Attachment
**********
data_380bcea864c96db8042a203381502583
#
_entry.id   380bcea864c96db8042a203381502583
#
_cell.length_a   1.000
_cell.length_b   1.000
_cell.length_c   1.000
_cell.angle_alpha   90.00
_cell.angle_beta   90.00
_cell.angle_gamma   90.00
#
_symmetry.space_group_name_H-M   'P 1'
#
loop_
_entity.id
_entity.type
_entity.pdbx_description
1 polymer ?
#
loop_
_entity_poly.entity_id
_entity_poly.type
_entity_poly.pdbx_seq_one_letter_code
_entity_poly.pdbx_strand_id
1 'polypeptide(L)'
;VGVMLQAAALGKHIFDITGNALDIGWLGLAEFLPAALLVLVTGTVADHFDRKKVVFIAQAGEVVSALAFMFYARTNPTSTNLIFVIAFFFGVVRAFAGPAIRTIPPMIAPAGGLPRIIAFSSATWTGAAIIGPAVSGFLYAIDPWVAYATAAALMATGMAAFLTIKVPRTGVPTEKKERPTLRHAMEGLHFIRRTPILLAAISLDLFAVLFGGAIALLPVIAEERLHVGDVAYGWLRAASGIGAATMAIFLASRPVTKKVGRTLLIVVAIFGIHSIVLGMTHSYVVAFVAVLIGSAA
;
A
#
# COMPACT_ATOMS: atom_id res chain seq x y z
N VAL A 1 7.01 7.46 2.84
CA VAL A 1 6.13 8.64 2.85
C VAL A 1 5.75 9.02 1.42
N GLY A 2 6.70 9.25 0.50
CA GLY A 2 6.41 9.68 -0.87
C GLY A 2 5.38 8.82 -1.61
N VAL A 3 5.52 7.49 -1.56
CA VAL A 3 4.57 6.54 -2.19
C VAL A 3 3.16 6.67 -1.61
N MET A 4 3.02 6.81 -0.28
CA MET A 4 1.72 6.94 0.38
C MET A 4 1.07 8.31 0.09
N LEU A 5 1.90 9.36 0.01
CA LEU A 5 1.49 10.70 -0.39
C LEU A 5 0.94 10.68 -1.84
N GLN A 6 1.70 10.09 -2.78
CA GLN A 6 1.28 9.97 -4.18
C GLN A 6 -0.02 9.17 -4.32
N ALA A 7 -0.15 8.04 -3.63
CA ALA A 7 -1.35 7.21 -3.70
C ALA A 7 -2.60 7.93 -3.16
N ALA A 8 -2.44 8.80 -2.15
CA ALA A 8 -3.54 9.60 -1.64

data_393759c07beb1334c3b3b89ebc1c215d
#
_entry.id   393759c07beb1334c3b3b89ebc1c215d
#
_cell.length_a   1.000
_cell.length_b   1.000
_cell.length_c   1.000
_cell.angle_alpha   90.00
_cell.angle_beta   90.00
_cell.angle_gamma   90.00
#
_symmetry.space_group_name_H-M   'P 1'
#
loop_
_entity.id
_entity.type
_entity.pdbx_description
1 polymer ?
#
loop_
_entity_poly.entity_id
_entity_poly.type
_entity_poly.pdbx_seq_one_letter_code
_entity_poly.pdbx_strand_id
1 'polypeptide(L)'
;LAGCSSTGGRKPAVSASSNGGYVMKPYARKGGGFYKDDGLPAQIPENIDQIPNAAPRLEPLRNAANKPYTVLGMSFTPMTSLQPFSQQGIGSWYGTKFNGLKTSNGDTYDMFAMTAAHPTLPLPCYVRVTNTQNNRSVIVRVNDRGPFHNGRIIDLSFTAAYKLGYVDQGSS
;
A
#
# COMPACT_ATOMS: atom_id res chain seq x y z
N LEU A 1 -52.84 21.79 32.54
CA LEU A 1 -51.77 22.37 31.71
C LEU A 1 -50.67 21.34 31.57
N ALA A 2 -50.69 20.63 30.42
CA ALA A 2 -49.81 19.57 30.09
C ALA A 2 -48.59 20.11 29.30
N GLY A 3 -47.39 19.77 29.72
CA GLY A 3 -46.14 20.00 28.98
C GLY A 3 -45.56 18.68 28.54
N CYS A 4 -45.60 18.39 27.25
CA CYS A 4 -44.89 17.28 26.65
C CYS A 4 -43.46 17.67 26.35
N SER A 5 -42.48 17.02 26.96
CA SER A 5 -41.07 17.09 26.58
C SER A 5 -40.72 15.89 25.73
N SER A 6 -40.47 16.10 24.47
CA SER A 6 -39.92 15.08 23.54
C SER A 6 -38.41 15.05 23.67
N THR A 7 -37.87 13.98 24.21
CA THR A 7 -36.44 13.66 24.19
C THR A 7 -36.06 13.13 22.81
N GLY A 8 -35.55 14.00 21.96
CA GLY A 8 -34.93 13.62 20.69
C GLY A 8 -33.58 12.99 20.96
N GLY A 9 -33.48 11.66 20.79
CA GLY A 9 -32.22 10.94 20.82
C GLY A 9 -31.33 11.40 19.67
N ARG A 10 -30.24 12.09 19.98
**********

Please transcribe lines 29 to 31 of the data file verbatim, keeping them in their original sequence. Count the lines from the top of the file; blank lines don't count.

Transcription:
#
# COMPACT_ATOMS: atom_id res chain seq x y z
N VAL A 1 7.01 7.46 2.84